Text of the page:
New York is a Lotus Flower

Dedicated to everyone who has passed away from COVID-19. Rest in Peace.

New York is a lotus flower with giant petals.  If the petals were put on the floor, their terrain is so immense that each one would cover a small town.  Between the petals, pathways weave in and out of this labyrinth.  Go in one direction and the petals unfold before you as they fold back behind you.  Turn around and the folded unfold again.  The journey on one side of the lotus becomes a journey on the other.  

New York is a lotus flower with infinite pathways.  Step on the path and look at the petals loom overhead.  From any standpoint, the petals blend into transitory formations that embody the supreme randomness out of which came its design.  See how the petals twist and turn together into a vertiginous dance.  If you whirl clockwise to find your way, the whole flower turns counter-clockwise.  Take a rest and the place where you stood has already shifted away from where you thought you were but a minute ago.

New York is a lotus flower of bright light.  Every petal has a thousand pores radiating.  Every being that lives there bathes in its glory at one time or another.  Its hive energy buzzes anyone who steps on its pathways and delivers them toward the light they seek.  It is a flower of knowledge and know-how.  It’s a beacon to the world.  It’s a place of heartbreaking beauty and all the dimensions of tragedy, too.  And whenever it seems to die it is reborn.  And it gains even more petals which in turn create a seemingly infinite array of new pathways to explore.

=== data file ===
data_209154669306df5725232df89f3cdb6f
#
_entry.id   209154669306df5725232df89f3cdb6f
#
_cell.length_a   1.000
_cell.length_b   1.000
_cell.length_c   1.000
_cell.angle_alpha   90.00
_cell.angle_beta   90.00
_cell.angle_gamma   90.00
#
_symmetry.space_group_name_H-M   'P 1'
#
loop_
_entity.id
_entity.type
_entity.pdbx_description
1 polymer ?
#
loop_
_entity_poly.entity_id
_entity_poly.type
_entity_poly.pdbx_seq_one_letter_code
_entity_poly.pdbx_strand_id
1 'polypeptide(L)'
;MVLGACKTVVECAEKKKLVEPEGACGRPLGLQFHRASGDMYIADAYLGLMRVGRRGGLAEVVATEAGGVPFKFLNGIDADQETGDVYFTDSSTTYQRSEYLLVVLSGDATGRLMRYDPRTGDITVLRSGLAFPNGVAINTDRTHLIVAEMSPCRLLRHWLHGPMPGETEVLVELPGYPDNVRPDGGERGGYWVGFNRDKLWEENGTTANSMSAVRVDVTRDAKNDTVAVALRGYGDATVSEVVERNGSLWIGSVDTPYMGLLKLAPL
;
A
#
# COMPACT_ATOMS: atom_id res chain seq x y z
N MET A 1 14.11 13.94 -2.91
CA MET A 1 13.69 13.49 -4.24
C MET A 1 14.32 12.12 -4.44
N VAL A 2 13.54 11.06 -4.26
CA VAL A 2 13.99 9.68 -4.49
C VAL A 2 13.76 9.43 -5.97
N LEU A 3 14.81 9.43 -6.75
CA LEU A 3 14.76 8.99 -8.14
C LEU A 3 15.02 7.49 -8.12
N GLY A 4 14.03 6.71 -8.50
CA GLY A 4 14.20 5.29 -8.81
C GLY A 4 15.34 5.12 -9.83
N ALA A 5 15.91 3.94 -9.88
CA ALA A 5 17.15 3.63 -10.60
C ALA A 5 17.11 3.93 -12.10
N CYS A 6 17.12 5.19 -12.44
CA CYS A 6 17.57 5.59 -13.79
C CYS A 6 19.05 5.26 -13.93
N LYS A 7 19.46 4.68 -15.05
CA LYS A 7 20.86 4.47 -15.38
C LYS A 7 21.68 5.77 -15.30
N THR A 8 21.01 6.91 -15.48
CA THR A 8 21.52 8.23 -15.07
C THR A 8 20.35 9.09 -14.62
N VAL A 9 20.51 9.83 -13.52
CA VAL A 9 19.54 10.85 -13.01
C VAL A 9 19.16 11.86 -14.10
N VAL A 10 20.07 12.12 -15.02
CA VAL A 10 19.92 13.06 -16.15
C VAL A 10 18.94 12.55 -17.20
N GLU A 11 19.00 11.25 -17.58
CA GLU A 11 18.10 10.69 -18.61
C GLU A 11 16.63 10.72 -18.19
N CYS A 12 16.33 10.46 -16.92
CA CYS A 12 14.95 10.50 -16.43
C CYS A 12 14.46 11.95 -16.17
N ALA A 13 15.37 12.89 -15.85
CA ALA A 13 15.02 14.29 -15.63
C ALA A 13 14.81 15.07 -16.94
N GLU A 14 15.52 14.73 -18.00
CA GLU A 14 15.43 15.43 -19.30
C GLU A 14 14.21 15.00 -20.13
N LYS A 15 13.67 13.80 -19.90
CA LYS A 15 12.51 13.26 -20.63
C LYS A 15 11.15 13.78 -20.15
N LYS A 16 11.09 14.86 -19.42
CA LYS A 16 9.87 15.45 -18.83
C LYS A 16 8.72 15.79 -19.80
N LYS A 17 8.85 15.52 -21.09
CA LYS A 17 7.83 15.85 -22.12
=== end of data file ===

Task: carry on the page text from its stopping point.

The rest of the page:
New York is a Lotus Flower #1
New York is a Lotus Flower #2
New York is a Lotus Flower #3
New York is a Lotus Flower #4
New York is a Lotus Flower #5
New York is a Lotus Flower #6
New York is a Lotus Flower #7
New York is a Lotus Flower #8
New York is a Lotus Flower #9
New York is a Lotus Flower #`10
New York is a Lotus Flower #11
New York is a Lotus Flower #12
New York is a Lotus Flower #13
New York is a Lotus Flower #14
New York is a Lotus Flower #15
New York is a Lotus Flower #16

The Process: About a year and a half ago I found out that I had an opportunity to studio-sit in Manhattan (otherwise there’s no way I could afford it!) for two weeks.  I treated it as an artist’s residency but on my own dime. To prepare, I poured over as many photographs of New York City from great photographers like Edward Steichen, Helen Levitt, Joel Meyerowitz, Paul Strand, Berenice Abbott, and countless more to study how NY was depicted/experienced by others.  Yearning to contribute some way of looking that I hadn’t come across yet embracing all that I have seen. I spent hours thinking of my previous experiences there and how the city felt to me as well.  The dominant theme was that of a labyrinth but I was unsure of how to convey that feeling.  By the time I arrived in NYC, I had my notebook of ideas on what to try, but after many days, I felt like it wasn’t working.  When I could sleep, though, I entered half-dream states where I was ceaselessly wandering through the outer terrain internalized. And then, it came to me.  The simplest of ideas. I tapped into this feeling of the buildings unfolding before me like a thousand petals of immense scale.  Yet also scattered in my mind’s eye these petals came from all over town. Then, this boiled down photographically to two images juxtaposed together in a diptych.  Two images of these buildings from different areas had to be brought next to each other! And once I got to develop them, some blended together, some grated against their companion, and others twisted and turned into uncanny forms from simply placing them side by side in an embrace of the fundamental experience of randomness. After a year of developing them, this is what you see now.